Republican theatrics divert attention from real threats to American liberty

Rep. Jim Jordan’s antics are typical of Republicans who have politicized a public health crisis by implying that the advice of medical experts somehow limits our freedoms.

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Rep. Jim Jordan, R-Ohio, questions Dr. Anthony Fauci, the nation’s top infectious disease expert, at a hearing on April 15, 2021.

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During a recent hearing of the House Coronavirus Subcommittee, Rep. Jim Jordan, R-Ohio, again staged his signature theatrics: ranting and bullying. This time, his target was Dr. Anthony Fauci. Jordan repeatedly insisted that Fauci name a specific date by which Americans would get back their “liberties and freedoms.”

When Dr. Fauci appropriately attempted to reframe the issue as a public health crisis in which many people have already died, Jordan pressed on: “You don’t think Americans’ liberties have been threatened the last year, Dr Fauci? They’ve been assaulted.”

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Unlike Jordan, Fauci responded like a responsible adult: “I don’t look at this as a liberty thing, Congressman Jordan, I look at this as a public health thing.”

Jordan’s behavior is typical of Republicans who have politicized a public health crisis by implying that the advice of America’s medical experts somehow limits the freedoms of American citizens. This is irresponsible nonsense. This is precisely the type of thinking that has contributed to the hesitancy of many Americans to get vaccinated, which will only prolong the crisis.

Republican theatrics in Congress have diverted attention from the real threat to our liberties: the fact that more than 300 pieces of legislation have been introduced and/or passed in 43 states to limit voting rights, particularly among people of color. Republicans are, once again, showing us exactly how desperate they are to hold onto power.

I suggest we ignore Jordan’s theatrics and focus on the real threats to our liberties and freedoms.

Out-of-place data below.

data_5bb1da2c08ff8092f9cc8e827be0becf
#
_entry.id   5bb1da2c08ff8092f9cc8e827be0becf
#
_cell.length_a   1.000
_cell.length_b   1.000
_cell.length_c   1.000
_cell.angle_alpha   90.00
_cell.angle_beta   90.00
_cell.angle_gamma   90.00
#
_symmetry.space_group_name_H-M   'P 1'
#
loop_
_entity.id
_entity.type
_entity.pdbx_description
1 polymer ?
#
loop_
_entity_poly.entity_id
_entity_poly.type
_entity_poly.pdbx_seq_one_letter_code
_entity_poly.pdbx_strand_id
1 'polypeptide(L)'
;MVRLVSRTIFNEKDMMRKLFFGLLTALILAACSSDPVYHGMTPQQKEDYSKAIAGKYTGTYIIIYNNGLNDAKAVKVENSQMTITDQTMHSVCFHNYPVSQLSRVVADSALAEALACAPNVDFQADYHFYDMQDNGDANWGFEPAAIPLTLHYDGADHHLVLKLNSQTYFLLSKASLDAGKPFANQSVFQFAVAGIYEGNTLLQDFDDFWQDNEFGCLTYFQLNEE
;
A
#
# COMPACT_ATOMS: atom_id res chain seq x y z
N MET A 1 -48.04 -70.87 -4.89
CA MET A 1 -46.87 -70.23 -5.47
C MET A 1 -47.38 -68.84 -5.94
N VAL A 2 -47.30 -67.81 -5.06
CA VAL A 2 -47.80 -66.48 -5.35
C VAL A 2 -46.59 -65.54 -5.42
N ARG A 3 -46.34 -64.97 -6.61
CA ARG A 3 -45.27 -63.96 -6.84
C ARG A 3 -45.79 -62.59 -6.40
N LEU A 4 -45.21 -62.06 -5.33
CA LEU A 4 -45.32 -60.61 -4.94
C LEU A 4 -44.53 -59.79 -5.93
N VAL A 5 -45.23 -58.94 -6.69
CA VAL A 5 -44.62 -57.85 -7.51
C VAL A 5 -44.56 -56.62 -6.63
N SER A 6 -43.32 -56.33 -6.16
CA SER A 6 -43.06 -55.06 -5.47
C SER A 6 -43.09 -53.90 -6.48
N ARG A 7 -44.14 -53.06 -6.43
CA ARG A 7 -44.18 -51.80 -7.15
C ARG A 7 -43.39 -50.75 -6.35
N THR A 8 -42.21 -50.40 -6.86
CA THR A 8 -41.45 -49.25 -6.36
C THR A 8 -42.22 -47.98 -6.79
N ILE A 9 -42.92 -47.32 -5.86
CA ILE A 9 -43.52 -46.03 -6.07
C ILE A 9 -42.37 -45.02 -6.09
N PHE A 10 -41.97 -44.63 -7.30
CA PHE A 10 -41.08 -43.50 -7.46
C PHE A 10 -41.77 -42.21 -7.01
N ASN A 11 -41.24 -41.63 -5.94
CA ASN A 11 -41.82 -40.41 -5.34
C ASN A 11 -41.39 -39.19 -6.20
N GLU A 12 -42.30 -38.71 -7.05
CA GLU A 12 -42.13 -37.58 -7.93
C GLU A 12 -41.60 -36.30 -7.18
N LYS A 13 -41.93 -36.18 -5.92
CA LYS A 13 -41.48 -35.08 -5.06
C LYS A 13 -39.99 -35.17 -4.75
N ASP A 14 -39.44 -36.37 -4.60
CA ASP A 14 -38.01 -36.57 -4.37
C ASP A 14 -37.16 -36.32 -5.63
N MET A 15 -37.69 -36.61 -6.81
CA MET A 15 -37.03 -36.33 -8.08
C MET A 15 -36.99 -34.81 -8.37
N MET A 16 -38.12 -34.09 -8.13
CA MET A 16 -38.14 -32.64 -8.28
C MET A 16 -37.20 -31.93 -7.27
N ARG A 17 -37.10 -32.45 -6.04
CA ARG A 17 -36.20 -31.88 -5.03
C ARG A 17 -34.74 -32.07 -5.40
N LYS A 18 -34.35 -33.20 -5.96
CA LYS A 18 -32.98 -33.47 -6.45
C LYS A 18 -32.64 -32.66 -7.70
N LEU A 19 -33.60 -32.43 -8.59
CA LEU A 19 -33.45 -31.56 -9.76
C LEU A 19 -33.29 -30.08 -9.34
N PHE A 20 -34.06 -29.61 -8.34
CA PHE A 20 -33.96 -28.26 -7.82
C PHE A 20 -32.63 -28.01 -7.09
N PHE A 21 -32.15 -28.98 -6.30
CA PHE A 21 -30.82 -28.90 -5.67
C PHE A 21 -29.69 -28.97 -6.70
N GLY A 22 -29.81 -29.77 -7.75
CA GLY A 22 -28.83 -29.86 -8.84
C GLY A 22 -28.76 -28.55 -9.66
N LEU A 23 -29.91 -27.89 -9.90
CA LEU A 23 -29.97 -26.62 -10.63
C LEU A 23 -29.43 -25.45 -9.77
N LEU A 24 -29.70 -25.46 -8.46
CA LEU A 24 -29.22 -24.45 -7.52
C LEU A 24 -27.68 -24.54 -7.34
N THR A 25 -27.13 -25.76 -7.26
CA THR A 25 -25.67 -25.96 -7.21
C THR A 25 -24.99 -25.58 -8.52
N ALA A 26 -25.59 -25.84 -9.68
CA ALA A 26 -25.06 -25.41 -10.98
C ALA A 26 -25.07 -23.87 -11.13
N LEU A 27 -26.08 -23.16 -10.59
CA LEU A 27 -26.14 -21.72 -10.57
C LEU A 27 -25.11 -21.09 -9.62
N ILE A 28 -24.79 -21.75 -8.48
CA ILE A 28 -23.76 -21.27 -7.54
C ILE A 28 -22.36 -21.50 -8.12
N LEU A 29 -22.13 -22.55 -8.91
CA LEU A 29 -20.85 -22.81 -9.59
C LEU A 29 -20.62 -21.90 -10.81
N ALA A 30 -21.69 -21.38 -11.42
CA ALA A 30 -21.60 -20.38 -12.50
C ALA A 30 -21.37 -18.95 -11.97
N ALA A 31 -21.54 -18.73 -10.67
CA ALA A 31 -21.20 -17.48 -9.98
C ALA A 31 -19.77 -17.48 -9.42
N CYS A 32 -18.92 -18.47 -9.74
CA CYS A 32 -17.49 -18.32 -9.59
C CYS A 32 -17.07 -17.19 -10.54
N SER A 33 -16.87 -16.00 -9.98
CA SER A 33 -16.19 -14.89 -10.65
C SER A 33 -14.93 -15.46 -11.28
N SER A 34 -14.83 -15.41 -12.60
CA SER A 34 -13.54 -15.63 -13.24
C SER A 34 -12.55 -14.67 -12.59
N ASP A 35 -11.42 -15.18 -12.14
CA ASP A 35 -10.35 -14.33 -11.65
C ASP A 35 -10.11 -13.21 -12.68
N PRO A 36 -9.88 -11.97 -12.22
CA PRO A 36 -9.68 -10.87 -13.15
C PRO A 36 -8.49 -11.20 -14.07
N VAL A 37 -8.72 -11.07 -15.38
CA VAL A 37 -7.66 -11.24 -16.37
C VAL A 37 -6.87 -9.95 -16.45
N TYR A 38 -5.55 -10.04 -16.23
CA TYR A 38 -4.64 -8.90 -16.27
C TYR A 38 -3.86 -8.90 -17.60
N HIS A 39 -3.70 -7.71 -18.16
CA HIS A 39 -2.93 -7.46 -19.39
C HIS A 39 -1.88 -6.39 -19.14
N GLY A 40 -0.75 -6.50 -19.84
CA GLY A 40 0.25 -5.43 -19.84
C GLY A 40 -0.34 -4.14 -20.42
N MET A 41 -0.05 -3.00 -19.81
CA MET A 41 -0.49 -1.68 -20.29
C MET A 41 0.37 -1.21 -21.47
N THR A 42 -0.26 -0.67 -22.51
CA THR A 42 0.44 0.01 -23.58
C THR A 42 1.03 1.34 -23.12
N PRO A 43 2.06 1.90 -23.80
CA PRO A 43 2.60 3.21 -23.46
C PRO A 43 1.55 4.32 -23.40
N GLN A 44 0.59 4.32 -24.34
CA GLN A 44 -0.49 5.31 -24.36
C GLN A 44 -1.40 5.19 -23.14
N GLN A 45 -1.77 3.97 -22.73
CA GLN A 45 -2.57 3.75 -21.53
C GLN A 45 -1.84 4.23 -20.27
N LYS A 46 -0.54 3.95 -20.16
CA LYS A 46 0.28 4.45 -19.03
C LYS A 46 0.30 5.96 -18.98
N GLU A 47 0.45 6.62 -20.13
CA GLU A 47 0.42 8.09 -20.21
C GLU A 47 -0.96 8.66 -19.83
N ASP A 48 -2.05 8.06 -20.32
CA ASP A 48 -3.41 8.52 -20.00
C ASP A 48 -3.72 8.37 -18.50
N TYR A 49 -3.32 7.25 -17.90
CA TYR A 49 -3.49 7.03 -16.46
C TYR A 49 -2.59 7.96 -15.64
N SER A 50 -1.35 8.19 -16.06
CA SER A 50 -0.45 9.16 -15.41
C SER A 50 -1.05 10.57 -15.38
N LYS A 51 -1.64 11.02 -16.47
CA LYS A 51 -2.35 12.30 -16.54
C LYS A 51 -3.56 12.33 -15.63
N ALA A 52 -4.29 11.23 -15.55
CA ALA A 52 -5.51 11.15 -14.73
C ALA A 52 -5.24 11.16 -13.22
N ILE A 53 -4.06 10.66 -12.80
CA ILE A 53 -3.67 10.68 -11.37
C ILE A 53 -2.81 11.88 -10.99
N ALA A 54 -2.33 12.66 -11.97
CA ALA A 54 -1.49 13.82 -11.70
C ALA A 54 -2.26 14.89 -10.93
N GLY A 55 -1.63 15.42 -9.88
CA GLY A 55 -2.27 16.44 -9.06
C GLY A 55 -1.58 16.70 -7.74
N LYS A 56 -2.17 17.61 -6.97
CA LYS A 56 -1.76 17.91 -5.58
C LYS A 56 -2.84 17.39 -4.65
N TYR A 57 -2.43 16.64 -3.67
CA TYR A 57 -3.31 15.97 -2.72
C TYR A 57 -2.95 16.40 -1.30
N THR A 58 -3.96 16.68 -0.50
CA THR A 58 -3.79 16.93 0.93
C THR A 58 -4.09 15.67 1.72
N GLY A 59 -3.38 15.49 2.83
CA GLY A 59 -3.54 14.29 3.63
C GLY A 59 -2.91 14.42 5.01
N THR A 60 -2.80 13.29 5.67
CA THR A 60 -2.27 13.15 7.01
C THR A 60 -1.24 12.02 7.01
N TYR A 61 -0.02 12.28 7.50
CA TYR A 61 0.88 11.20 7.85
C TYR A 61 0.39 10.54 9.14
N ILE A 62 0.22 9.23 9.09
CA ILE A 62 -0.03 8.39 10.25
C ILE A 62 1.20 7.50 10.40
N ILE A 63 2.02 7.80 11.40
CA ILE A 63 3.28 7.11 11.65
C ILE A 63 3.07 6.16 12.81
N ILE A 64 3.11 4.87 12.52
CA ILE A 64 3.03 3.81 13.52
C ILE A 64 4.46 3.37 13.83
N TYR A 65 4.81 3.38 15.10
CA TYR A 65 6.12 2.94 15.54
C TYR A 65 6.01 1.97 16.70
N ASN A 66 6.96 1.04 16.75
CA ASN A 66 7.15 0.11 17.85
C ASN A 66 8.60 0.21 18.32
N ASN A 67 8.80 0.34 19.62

Bob Chimis, Elmwood Park

Second-guessing cop unfair

It’s easy to second-guess the shooting of Adam Toledo, especially if you watch only 10 seconds of video. Some media outlets, including the Sun-Times, published a photo of Adam with his hands up. That seems to imply a certain narrative. Why? I have noticed that many commentators in the media don’t seem to be focused on the officer having less than a second to react — and action is faster than reaction. The same media also has not focused on why a 13-year-old was out in an alley at 2:30 am. Facts matter.

Richard Barber, Mount Greenwood

Put yourself in cop’s shoes

It’s easy to sit back, watch videos and write articles about the shooting of Adam Toledo. But put yourself in the officer’s shoes in that sad moment. I think your editors would have done the same thing.

Ahmad Siddiqi, Lombard

Why did he shoot?

Even as we pray for Adam Toledo and his family, as well as for the police officer who shot the 13-year-old boy, we have to ask why he was shot after he obeyed the officer’s command to “stop, show me your hands.” Adam had tossed the gun and raised both hands. I believe the overwhelming majority of officers are dedicated, brave professionals, But I also believe that many times — too many times — officers shoot when they do not have to. Could somebody with experience in the policing profession, perhaps Supt. David Brown, please tell us why? 

Steve Lindsey, Matteson

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